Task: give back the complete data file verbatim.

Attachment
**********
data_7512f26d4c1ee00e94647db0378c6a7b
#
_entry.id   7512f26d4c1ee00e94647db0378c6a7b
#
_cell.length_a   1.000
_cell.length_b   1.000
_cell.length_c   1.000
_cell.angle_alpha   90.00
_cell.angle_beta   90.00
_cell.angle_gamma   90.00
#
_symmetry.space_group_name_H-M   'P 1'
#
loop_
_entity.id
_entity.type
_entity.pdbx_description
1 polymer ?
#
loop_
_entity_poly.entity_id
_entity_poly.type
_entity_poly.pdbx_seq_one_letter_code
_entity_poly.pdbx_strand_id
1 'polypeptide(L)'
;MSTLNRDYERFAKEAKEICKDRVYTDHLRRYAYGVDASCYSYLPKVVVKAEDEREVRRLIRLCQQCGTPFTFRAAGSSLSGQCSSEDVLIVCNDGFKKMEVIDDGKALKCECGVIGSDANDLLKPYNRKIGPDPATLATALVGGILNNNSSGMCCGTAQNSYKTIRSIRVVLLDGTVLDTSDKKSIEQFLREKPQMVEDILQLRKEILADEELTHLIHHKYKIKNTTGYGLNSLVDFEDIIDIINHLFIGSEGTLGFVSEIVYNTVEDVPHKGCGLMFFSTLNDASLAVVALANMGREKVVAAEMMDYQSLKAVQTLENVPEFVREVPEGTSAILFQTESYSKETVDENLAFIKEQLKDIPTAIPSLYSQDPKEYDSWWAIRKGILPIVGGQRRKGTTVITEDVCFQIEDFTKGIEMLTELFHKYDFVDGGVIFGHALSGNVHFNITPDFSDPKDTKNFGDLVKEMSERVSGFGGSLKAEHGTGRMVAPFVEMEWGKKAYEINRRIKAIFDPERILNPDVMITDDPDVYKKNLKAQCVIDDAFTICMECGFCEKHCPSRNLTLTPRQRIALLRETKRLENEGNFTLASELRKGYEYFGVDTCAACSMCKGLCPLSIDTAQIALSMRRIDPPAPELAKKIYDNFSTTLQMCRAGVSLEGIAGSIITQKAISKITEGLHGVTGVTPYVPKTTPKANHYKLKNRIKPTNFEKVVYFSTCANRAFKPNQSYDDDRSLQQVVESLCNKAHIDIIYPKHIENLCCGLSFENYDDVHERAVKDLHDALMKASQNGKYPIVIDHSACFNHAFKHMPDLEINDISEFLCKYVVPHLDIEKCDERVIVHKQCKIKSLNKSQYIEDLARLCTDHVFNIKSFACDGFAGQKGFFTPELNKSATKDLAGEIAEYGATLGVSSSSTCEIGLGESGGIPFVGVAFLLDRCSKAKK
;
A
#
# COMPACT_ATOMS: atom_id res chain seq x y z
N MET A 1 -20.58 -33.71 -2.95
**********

data_7512f26d4c1ee00e94647db0378c6a7b
#
_entry.id   7512f26d4c1ee00e94647db0378c6a7b
#
_cell.length_a   1.000
_cell.length_b   1.000
_cell.length_c   1.000
_cell.angle_alpha   90.00
_cell.angle_beta   90.00
_cell.angle_gamma   90.00
#
_symmetry.space_group_name_H-M   'P 1'
#
loop_
_entity.id
_entity.type
_entity.pdbx_description
1 polymer ?
#
loop_
_entity_poly.entity_id
_entity_poly.type
_entity_poly.pdbx_seq_one_letter_code
_entity_poly.pdbx_strand_id
1 'polypeptide(L)'
;MSTLNRDYERFAKEAKEICKDRVYTDHLRRYAYGVDASCYSYLPKVVVKAEDEREVRRLIRLCQQCGTPFTFRAAGSSLSGQCSSEDVLIVCNDGFKKMEVIDDGKALKCECGVIGSDANDLLKPYNRKIGPDPATLATALVGGILNNNSSGMCCGTAQNSYKTIRSIRVVLLDGTVLDTSDKKSIEQFLREKPQMVEDILQLRKEILADEELTHLIHHKYKIKNTTGYGLNSLVDFEDIIDIINHLFIGSEGTLGFVSEIVYNTVEDVPHKGCGLMFFSTLNDASLAVVALANMGREKVVAAEMMDYQSLKAVQTLENVPEFVREVPEGTSAILFQTESYSKETVDENLAFIKEQLKDIPTAIPSLYSQDPKEYDSWWAIRKGILPIVGGQRRKGTTVITEDVCFQIEDFTKGIEMLTELFHKYDFVDGGVIFGHALSGNVHFNITPDFSDPKDTKNFGDLVKEMSERVSGFGGSLKAEHGTGRMVAPFVEMEWGKKAYEINRRIKAIFDPERILNPDVMITDDPDVYKKNLKAQCVIDDAFTICMECGFCEKHCPSRNLTLTPRQRIALLRETKRLENEGNFTLASELRKGYEYFGVDTCAACSMCKGLCPLSIDTAQIALSMRRIDPPAPELAKKIYDNFSTTLQMCRAGVSLEGIAGSIITQKAISKITEGLHGVTGVTPYVPKTTPKANHYKLKNRIKPTNFEKVVYFSTCANRAFKPNQSYDDDRSLQQVVESLCNKAHIDIIYPKHIENLCCGLSFENYDDVHERAVKDLHDALMKASQNGKYPIVIDHSACFNHAFKHMPDLEINDISEFLCKYVVPHLDIEKCDERVIVHKQCKIKSLNKSQYIEDLARLCTDHVFNIKSFACDGFAGQKGFFTPELNKSATKDLAGEIAEYGATLGVSSSSTCEIGLGESGGIPFVGVAFLLDRCSKAKK
;
A
#
# COMPACT_ATOMS: atom_id res chain seq x y z
N MET A 1 -20.58 -33.71 -2.95